From Living Room Broadcasts to the Big Leagues, the Journey of Russ Eisenstein

From Living Room Broadcasts to the Big Leagues, the Journey of Russ Eisenstein

July 25, 2015

By: Amari Dryden, @Amari_Dryden

Russ Eisenstein, Director of Broadcasting at Ohio University

Russ Eisenstein, Director of Broadcasting at Ohio University

Front Office Sports is proud to have sat down with Russ Eisenstein, Director of Broadcasting at Ohio University.  After growing up in a home with sports information all around, Russ was destined to work in the sports business world.  He credits his success to the many aspects of broadcasting he has learned at a young age.  He was gracious enough to offer up his wisdom about sports broadcasting such as the differences between calling different sports at multiple levels and how his family had a huge impact on his journey through the broadcasting world.

What has your journey been like going from a graduate of Southern Illinois University to now being the Director of Broadcasting at Ohio University?

It’s really been an amazing journey that hopefully isn’t over yet, to go from Carbondale and staying a year after there and broadcasting in southern Illinois to working at West Virginia for just a couple of months then back to Illinois for two years with a great radio station WJBC in Bloomington-Normal, Illinois.

Then getting the biggest break of my life at that time was to broadcast in the NBA as a studio host and TV host and radio host for the New Orleans Hornets who went up to Oklahoma City because of Hurricane Katrina.  That was odd because it was a juxtaposition of just a horrible time for so many people from New Orleans and Mississippi and that being one of the biggest parts of my life.  So you had to deal with those emotions a little bit but that was huge to broadcast in the NBA at 25, 26 and 27 years old and all the other add-ons there, to be around great people, and a great organization and to be there for Chris Paul’s first two years and Byron Scott, their head coach at that time.  Just so many great people, so many great stories, great state of Oklahoma, great state of Louisiana and Mississippi as well.  That really was the springboard.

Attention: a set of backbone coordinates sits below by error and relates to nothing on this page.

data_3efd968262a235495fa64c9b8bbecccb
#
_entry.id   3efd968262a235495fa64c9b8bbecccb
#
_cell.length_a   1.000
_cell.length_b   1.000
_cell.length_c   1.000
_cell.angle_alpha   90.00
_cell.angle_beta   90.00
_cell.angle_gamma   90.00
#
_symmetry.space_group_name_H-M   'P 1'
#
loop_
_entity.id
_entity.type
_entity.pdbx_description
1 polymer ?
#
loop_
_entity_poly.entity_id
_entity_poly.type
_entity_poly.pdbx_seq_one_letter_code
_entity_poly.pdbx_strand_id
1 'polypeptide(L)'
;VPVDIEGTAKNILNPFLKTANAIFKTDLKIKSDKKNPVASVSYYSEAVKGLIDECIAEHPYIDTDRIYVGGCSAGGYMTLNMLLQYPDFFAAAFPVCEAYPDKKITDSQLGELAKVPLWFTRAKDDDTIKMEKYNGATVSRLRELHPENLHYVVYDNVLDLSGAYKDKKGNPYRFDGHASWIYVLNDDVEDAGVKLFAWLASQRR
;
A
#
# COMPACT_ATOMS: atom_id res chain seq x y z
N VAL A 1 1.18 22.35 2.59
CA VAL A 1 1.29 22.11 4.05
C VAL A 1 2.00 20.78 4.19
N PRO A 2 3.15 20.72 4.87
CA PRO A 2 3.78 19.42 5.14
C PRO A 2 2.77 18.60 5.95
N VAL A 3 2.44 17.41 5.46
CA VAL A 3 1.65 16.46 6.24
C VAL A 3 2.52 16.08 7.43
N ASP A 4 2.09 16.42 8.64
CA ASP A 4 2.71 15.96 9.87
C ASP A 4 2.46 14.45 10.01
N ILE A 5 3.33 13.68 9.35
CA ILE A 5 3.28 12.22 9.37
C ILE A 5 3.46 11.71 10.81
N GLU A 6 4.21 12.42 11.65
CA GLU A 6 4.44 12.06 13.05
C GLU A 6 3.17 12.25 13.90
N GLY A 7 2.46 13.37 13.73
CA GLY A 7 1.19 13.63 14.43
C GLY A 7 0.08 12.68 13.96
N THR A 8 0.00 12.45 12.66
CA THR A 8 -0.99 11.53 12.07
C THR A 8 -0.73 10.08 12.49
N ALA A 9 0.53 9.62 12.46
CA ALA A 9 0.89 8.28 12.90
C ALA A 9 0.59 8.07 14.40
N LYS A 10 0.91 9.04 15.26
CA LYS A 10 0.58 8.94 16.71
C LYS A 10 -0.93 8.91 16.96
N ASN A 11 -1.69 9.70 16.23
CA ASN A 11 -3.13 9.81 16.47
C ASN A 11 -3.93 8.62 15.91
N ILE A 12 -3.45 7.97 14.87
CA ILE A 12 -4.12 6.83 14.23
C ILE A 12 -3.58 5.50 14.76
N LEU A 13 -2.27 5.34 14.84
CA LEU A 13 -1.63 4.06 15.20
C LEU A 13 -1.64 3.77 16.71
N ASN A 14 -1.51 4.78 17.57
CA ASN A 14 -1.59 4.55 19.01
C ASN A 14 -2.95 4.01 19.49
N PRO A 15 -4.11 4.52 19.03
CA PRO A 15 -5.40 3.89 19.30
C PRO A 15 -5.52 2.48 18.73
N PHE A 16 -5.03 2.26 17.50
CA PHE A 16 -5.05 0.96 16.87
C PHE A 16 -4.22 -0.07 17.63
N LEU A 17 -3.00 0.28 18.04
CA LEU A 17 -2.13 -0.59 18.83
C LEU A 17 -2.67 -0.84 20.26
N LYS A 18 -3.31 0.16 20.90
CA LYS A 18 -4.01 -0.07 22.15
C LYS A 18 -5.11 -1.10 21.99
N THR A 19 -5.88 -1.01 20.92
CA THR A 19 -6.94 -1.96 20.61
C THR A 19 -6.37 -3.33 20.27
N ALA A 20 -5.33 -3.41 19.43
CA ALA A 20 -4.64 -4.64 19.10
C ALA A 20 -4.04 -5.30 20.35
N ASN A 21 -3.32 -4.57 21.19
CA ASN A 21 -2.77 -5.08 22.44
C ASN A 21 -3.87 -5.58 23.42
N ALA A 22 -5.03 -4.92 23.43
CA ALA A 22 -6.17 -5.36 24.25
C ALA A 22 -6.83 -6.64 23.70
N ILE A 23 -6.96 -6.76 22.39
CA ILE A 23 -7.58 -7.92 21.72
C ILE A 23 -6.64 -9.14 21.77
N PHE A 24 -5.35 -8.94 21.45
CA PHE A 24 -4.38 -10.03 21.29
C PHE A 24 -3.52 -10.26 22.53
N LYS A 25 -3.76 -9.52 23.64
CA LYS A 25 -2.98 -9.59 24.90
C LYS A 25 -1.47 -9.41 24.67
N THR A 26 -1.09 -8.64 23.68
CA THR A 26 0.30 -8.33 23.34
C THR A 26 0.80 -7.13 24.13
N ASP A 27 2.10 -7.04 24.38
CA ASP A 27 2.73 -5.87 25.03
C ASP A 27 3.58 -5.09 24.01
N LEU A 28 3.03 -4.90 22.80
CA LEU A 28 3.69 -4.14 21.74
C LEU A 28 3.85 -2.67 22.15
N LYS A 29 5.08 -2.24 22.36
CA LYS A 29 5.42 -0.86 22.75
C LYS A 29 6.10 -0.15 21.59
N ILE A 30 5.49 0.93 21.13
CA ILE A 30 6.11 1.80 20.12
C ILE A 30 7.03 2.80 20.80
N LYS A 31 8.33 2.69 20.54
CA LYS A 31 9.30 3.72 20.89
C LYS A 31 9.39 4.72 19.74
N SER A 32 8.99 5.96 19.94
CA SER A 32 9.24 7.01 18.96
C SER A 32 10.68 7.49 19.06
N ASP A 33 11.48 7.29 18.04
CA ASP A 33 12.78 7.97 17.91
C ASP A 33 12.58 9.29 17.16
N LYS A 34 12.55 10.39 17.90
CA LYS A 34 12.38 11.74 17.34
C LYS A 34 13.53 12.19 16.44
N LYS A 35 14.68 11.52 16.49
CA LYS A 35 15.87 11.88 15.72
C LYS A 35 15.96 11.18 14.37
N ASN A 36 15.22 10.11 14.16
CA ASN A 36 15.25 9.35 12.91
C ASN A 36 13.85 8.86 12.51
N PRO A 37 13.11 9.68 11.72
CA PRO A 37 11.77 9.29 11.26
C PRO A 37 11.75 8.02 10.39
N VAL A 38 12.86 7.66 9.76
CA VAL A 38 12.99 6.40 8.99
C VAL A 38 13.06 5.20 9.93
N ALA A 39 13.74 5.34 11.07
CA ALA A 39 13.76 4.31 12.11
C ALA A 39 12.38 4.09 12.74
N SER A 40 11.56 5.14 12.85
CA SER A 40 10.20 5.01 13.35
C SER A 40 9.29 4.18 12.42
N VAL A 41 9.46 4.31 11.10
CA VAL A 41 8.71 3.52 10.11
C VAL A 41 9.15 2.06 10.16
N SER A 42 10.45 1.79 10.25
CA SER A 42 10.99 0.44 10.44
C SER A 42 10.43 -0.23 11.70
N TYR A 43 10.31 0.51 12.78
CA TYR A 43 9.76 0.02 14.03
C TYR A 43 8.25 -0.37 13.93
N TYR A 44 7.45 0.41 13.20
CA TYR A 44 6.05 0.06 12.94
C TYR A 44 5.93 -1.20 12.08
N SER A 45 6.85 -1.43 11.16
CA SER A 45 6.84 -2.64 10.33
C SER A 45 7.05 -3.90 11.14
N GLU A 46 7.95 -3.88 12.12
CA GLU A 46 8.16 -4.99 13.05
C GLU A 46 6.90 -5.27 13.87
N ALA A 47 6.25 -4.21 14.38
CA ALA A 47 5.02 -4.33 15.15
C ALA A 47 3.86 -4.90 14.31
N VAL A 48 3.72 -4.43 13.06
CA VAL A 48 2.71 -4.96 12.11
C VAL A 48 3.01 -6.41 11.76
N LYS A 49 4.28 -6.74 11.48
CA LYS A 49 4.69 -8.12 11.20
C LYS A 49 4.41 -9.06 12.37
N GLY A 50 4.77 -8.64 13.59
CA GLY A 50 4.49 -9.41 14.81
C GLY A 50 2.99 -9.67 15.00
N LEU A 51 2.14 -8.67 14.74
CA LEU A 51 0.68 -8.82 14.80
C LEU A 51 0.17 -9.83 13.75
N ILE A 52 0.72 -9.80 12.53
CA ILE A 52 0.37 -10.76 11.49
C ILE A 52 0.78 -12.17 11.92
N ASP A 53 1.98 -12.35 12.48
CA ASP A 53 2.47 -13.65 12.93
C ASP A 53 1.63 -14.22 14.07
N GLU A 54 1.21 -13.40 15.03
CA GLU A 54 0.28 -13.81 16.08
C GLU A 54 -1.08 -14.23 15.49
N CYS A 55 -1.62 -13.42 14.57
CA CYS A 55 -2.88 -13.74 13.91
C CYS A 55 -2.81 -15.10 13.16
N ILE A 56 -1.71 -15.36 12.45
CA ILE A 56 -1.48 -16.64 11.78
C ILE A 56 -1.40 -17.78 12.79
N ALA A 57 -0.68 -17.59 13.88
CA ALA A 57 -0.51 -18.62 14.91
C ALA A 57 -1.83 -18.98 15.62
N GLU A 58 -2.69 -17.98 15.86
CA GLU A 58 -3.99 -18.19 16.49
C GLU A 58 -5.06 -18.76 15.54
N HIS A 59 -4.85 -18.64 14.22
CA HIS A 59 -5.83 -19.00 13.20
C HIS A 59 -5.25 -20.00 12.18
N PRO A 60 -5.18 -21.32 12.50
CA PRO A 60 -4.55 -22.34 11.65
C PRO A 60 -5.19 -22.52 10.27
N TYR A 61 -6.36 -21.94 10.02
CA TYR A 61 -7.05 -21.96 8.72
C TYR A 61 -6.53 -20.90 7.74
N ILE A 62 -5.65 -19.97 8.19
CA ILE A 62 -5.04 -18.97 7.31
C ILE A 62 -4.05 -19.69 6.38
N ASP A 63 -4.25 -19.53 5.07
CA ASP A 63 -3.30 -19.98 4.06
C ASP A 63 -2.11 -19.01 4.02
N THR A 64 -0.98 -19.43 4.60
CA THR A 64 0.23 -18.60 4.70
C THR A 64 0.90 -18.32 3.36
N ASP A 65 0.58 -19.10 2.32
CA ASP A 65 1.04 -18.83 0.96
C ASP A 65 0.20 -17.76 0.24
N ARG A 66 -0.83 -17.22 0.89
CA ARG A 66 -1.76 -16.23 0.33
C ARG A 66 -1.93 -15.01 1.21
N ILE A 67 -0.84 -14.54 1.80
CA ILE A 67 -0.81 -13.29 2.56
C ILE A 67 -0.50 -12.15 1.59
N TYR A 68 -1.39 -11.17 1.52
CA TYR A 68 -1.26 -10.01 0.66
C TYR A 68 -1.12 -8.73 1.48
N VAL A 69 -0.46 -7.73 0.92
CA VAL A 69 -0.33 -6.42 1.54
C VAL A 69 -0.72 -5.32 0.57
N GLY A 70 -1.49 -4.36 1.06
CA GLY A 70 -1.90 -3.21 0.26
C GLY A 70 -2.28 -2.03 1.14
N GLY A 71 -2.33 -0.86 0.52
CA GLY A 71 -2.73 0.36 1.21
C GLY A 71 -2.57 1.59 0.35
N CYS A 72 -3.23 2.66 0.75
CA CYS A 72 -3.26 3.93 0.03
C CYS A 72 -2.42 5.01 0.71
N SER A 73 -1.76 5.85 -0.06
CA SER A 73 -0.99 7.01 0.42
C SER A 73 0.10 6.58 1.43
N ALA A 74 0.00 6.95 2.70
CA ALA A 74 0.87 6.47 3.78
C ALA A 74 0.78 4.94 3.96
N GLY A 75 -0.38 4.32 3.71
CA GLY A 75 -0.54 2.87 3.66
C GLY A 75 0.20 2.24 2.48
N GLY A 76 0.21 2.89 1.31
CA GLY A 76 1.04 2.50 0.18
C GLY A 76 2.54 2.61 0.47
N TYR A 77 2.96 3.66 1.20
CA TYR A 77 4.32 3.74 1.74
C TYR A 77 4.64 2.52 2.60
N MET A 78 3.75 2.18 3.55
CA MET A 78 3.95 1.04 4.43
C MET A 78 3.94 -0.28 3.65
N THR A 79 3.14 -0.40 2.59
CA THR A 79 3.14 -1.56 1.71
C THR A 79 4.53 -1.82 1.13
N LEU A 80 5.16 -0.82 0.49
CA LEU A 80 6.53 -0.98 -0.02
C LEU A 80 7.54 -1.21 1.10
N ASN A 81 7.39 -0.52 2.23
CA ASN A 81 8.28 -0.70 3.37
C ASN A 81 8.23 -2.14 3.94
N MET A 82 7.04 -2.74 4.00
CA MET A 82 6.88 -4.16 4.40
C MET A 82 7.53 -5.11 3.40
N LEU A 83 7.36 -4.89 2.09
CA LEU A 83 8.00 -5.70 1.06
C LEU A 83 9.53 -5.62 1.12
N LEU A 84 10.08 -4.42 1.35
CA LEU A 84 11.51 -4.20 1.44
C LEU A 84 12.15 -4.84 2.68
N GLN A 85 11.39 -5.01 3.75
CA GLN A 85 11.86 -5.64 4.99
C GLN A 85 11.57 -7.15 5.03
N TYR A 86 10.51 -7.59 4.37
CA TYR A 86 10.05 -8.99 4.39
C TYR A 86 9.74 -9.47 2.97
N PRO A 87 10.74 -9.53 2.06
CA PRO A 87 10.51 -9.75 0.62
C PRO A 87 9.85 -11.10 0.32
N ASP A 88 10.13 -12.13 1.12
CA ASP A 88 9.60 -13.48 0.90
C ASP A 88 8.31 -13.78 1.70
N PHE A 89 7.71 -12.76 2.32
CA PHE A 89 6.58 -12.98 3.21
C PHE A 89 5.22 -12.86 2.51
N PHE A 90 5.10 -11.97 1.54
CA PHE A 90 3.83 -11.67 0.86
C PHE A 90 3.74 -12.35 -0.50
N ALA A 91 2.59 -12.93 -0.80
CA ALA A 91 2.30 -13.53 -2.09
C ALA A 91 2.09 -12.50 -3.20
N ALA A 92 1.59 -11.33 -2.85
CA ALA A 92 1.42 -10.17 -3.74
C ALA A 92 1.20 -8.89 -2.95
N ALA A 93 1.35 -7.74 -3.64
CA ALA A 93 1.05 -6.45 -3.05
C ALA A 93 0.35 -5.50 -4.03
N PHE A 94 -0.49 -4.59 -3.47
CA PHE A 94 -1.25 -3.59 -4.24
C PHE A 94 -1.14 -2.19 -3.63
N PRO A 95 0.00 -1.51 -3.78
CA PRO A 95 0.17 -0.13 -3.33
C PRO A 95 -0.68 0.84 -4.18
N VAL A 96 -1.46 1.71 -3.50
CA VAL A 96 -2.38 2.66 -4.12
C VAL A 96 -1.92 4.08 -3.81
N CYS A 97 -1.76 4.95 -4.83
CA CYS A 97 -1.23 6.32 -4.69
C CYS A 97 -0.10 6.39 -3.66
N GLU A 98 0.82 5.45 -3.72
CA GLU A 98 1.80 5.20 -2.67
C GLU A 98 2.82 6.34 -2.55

Then to do minor league baseball in the summers there.  That was really fun.  Just recently this past week, the ballpark that I broadcasted in, in Eugene burned down.  It was one of the oldest ballparks in the country.  It was all wood and it just burned down so that kind of brought some memories back to the forefront of me broadcasting in the minors and to broadcast some of the games of guys who are still in the big leagues today, Eric Sogard who plays for the A’s, Mat Latos who pitches for the Marlins and some others.